The control facility 110 desirably provides computational functionality, which may be implemented in software, hardware, firmware, hardwiring, or any combination thereof, to compute the required phases and amplitudes for a desired focus location. The computations carried out in the control facility may be based on sonication models for the transducer segments and/or experimental feedback about the focus quality, as described further below. In general, the control facility may include several separable apparatus, such as a frequency generator, one or more beamformers containing the amplifier and phase delay circuitry for each control module, and a computer (e.g., a general-purpose computer) performing the computations and communicating the phases and amplitudes for the individual transducer elements 108 to the beamformer(s). Such systems are readily available or can be implemented without undue experimentation.

The MRgFUS system 100 further includes an MRI apparatus 112 in communication with the control facility 110. The apparatus 112 may include a cylindrical electromagnet 114, which generates a static magnetic field within a bore thereof. During medical procedures, the patient may be placed inside the bore on a movable support table, and positioned such that an imaging region encompassing the ROI (e.g., the patient's liver) falls within a region where the magnetic field is substantially uniform. The magnetic field strength within the uniform region is typically between about 1.5 and about 3.0 Tesla. The magnetic field causes hydrogen nuclei spins to align and precess about the general direction of the magnetic field. An RF transmitter coil 116 surrounding the imaging region emits RF pulses into the imaging region, causing some of the aligned spins to oscillate between a temporary high-energy non-aligned state and the aligned state. This oscillation induces RF response signals, called the MR echo or MR response signals, in a receiver coil, which may, but need not, be the transmitter coil 116. The MR response signals are amplified, conditioned, and digitized into raw data using an image processing system, and further transformed into arrays of image data by methods known to those of ordinary skill in the art. Based on the image data, the target 106 (e.g., a tumor) is identified. Further, in some embodiments, the position and/or orientation of the segments are determined from MRI markers in the image (e.g., generated by MR coils that are embedded in or affixed to the segments). The ultrasound transducer segments 102 are then each driven so as to focus ultrasound into (or near) the treatment region.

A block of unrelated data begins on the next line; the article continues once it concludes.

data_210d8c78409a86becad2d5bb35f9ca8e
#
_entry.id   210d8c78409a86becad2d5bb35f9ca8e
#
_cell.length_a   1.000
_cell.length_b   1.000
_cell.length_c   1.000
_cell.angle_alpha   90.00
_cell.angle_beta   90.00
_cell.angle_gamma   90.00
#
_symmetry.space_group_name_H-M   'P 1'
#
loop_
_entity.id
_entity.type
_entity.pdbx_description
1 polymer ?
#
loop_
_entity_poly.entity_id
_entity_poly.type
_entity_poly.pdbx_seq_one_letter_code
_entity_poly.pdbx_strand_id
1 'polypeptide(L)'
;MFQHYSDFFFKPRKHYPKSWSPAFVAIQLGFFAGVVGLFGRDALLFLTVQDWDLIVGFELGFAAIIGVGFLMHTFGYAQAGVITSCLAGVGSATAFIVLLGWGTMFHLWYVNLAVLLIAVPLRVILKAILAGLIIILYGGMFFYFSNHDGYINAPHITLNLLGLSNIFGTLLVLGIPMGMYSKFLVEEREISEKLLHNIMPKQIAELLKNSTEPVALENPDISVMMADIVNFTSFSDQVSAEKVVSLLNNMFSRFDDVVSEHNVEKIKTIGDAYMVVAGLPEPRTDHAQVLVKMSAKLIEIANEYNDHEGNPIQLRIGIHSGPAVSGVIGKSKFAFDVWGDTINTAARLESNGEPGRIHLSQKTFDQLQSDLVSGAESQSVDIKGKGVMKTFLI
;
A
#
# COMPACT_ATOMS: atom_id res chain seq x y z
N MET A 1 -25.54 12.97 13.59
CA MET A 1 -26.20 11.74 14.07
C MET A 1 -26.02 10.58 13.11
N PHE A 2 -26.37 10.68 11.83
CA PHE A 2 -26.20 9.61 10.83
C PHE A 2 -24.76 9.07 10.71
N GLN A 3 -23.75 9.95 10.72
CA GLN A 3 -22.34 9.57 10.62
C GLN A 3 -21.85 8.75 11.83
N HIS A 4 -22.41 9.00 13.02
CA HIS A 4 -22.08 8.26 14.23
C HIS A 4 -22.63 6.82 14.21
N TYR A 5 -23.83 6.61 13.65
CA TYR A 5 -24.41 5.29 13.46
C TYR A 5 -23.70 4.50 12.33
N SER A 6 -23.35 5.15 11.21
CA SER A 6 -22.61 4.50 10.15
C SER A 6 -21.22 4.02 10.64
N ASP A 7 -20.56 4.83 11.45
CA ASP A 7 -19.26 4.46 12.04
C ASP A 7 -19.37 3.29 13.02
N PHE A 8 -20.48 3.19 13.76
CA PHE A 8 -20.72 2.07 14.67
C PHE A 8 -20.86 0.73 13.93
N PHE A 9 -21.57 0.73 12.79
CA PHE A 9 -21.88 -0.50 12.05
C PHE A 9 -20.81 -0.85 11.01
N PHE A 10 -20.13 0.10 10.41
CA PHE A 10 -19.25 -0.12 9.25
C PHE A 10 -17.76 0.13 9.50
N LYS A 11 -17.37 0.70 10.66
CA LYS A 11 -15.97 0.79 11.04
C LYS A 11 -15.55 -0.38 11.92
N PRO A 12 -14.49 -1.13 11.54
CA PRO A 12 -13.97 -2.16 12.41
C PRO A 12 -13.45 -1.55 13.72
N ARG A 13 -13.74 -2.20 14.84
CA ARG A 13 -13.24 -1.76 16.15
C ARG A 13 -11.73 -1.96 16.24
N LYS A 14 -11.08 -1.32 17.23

To align the foci generated by the various transducer segments 102 with one another and with the target 106, the foci may be visualized using one of a number of magnetic-resonance-based imaging techniques, such as, e.g., thermal MRI or MR-ARFI. Because MR-ARFI generally requires lower ultrasound energies during alignment and calibration procedures than other methods, and the ultrasound intensity preceding the actual treatment should be minimized to avoid damage to tissue outside the target, MR-ARFI is typically preferred. In MR-ARFI, a transducer is driven so as to focus an ultrasound wave pulse into the body at or near the target. The ultrasound wave exerts acoustic radiation pressure onto the material along its path. At the focus, where the waves converge, this pressure is highest, resulting in a temporary local displacement of the material in the longitudinal direction and/or in shear waves that propagate radially away from the focus. Thus, the ultrasound pressure creates a displacement field that directly reflects the acoustic field. The displacement field may be visualized by applying transient-motion or displacement-sensitizing magnetic field gradients to the imaging region by gradient coils, which are part of standard MRI systems and are typically located near the cylindrical electromagnet 114. When the ultrasound pulse is applied in the presence of such gradients, the resulting displacement is directly encoded into the phase of the MR response signal. For example, the gradient coils and transducer may be configured such that the ultrasound pulse pushes material near the focus towards regions of the magnetic field with higher field strengths. In response to the resulting change in the magnetic field, the phase of the MR response signal changes proportionally, thereby encoding in the signal the displacement caused by the ultrasound radiation pressure.